38:3. (Do they not see that) We have destroyed so many generations before them? (They did not care to listen to the warning at first) then (later) they cried (for help) but the time for escape had passed.

38:4. They wonder that there should come to them a Warner from among themselves, and the disbelievers say, `He is a sorcerer, a great liar (in his claim).

38:5. `Has he turned (the whole lot of) gods (we worshipped) into One God? Very strange indeed is this thing.'

38:6. And the leaders among them go about saying, `Go (from here) and adhere constantly to (the worship of) your gods. This (claim of the Qur'ân about the unity of God) is a thing designed (with some purpose behind it).

38:7. `We heard nothing of its kind about any of the previous creeds. This is nothing but a forgery.[7][Emphasis added]

In these verses, on one hand the opponent of Prophet Muhammad allege him to be a sorcerer, a great liar (v. 38:4), while on the other, they substantiate their allegation by saying – We heard nothing of its kind about any of the previous creeds (v. 38:7). By common understanding sorcery is something to be witnessed, but its use in Quran is that which is heard. Essentially, the use of the words sorcerer and sorcery shows the net effect on the people’s mind of the message of the Prophet. Later in the chapter, similar usage of the term sorcery, for all its same meanings, will be repeated in case of Moses as well.

Before one divulges into nitpicking the staff of Moses, one has to read the following scene laid out in Quran, which further elucidates the principle in above set of verses:

10:76. And when there came to them the truth from Us, they said, `This is, of course, enchantment creating dissension.'

10:77. Moses said, `Is that how you talk of the truth when it has come to you? Can this be an enchantment, whereas the enchanters never attain their goal?'

10:78. They said, `Have you come to us that you may turn us away from what we found our forefathers practising and to make sure that you two reign supreme in the land [instead of us]? But (remember) we will not believe in either of you at all.'

10:79. And Pharaoh said (to his people), `Bring every skilled sorcerer [like Moses to counter him] to me.'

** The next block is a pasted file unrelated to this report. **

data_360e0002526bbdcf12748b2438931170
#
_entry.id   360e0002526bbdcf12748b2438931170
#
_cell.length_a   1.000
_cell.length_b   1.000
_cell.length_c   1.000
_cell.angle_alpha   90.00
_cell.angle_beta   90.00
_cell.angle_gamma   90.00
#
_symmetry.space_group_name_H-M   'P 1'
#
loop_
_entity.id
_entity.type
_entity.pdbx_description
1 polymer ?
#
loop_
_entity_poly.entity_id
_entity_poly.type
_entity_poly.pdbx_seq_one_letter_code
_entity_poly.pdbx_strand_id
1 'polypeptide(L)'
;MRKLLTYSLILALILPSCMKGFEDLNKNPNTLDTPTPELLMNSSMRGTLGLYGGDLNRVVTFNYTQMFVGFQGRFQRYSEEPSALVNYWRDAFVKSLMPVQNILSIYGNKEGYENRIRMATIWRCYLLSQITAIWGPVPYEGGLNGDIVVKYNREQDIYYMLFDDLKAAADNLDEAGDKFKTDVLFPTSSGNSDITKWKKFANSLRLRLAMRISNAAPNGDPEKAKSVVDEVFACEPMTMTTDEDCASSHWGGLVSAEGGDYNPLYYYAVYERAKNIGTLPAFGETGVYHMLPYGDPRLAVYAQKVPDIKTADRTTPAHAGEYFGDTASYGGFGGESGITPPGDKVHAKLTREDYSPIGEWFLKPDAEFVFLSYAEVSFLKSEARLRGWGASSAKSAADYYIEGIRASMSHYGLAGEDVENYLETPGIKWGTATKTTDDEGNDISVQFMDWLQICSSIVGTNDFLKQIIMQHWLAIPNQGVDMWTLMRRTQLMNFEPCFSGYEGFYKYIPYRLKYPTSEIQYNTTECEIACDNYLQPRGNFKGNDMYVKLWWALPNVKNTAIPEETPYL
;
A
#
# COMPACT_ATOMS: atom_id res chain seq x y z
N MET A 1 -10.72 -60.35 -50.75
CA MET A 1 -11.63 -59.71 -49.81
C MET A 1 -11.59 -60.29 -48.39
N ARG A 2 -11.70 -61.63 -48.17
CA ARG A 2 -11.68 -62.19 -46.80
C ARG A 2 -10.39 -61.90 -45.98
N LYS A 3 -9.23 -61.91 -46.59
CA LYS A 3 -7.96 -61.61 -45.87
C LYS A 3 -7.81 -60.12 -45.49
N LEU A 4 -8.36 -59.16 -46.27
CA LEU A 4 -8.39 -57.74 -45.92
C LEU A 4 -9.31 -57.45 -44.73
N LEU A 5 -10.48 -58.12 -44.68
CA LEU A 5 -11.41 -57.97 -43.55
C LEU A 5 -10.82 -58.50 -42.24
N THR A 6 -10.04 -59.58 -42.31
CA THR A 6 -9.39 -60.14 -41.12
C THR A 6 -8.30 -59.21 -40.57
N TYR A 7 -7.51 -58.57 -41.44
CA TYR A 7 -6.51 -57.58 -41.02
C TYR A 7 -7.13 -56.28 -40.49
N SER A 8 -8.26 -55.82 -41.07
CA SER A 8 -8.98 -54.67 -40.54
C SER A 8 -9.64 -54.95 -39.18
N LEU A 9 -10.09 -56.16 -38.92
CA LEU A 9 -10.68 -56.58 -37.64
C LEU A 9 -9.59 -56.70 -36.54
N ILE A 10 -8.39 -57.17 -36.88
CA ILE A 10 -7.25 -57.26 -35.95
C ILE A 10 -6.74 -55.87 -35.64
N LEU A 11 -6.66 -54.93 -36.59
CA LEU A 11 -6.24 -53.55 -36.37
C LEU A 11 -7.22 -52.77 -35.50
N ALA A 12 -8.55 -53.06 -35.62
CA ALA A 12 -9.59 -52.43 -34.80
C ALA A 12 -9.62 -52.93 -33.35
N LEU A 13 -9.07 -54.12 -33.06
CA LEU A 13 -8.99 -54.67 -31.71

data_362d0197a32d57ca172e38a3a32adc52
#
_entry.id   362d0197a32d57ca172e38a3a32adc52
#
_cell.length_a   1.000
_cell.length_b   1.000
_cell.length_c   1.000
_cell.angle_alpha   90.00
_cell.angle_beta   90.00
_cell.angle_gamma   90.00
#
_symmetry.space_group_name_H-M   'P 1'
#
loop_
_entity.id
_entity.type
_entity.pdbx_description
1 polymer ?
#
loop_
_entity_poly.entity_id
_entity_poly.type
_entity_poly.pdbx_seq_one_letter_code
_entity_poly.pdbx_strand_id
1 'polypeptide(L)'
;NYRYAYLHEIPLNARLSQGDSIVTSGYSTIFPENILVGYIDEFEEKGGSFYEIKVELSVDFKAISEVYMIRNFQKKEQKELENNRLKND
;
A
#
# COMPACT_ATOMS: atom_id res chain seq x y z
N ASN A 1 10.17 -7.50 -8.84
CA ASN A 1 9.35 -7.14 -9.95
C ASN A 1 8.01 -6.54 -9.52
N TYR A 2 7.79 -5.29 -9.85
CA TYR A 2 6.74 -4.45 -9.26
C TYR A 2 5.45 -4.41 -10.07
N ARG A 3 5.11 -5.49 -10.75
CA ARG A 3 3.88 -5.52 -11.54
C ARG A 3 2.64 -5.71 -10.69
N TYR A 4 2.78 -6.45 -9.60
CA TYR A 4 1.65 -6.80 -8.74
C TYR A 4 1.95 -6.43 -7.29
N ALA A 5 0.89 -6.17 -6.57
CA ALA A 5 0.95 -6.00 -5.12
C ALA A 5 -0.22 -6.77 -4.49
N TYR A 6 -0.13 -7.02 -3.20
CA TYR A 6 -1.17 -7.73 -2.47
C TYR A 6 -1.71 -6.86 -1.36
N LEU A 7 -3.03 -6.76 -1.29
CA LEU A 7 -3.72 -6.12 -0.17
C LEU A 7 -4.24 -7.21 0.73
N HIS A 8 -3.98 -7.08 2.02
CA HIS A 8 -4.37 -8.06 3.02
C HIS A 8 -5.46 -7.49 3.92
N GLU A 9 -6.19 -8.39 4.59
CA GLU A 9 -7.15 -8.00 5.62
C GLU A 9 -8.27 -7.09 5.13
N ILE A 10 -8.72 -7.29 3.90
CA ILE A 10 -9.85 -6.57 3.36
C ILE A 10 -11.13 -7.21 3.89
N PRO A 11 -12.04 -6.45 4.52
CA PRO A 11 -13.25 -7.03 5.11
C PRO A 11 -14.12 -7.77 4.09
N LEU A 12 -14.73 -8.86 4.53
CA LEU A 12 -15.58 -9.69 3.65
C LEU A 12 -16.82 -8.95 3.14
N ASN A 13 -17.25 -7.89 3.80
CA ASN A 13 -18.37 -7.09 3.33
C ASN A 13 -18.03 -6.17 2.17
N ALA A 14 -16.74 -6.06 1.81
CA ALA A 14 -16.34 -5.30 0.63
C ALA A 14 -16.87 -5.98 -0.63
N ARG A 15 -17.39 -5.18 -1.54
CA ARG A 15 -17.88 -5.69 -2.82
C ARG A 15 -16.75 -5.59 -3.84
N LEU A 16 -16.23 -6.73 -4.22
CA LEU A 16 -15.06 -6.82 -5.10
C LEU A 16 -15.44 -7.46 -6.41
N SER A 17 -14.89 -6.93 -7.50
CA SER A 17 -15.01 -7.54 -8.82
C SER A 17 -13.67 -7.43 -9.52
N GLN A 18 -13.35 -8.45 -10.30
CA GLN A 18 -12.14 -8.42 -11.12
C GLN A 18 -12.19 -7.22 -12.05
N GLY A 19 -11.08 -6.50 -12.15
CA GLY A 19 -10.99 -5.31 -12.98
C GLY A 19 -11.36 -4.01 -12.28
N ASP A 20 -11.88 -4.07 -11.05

10:80. Now when the sorcerers came, Moses said to them, `Present whatever you have to present.'

10:81. Then, when they had presented (what they would present), Moses said, `What you have brought is a mere deception. Allâh will soon render it void (because) Allâh does not at all allow the machination of the mischief-makers to thrive.

10:82. `And Allâh will establish the truth by dint of His decrees even though the guilty may find (it) hard.' [8][Emphasis added]

In these verses, opponents of Moses and Aaron are clearly alleging that the truth brought forth by Moses is an enchantment to them. In response, Moses declares that enchanters never attain their goal. In this dialogue it is plain that there was no ‘enchantment’ with Moses, but a message and arguments that were enchanting to the audience. The opponents perceived his message as a threat to their ancestral religious practices and the bureaucratic power hierarchy that existed because of Pharaoh as its godhead. They said, `Have you come to us that you may turn us away from what we found our forefathers practising and to make sure that you two reign supreme in the land [instead of us]? But (remember) we will not believe in either of you at all.' To counter the enchantment thus created by arguments of Moses, the Pharaoh also gathers his ‘enchanters’, the spell casting debaters, orators and clergy, the sorcerers. At the start of the debate, Moses, asks the hired guns, the sorcerers, to present their arguments first – Present whatever you have to present. Like any debater, Moses first nullifies the opponent’s argument by invalidating it in his opening statement – Moses said, `What you have brought is a mere deception. If Moses had, indeed, presented his own staff as a serpent, then he had no moral right to call his opponent’s serpents a deception while claiming his own serpent as the truth. Besides, the truth of Moses was to be established not by transforming a staff into a serpent or whitening of his hand but Allâh will establish the truth by dint of His decrees, not visual illusions.

Questions to the reader: Why Quran never uses the words sorcerer or sorcery for Moses, even though by the common myth he is pandering to the same as his opponents, the sorcerers? If one goes by the myth, fact is that it is Moses who instigated the ‘sorcery,’ not Pharaoh and his sorcerers who were only acting in self-defense. Is it not incredible when the perpetrators of this magical myth cry foul when the opposition tried to pay back Moses in coin?

Answer: There is no such thing as sorcery or magic but only its metaphorical usage for spell casting effects of a discussion, debate or arguments. Neither did his opponents indulge in an ‘actual’ sorcery, nor did Moses.

Visions – a human experience[9]

Just as Quran speaks of the past and the present for their historical actualities, it also addresses the future, but in prophecies, for example life after death, Hell and Heaven.  Prophecies too by their very definition are to be interpreted and not to be read literally in the manner that miracles are sometimes erroneously translated and understood in a literal sense. Maulana Muhammad Ali sifts through a general misunderstanding that confuses a prophecy with a miracle: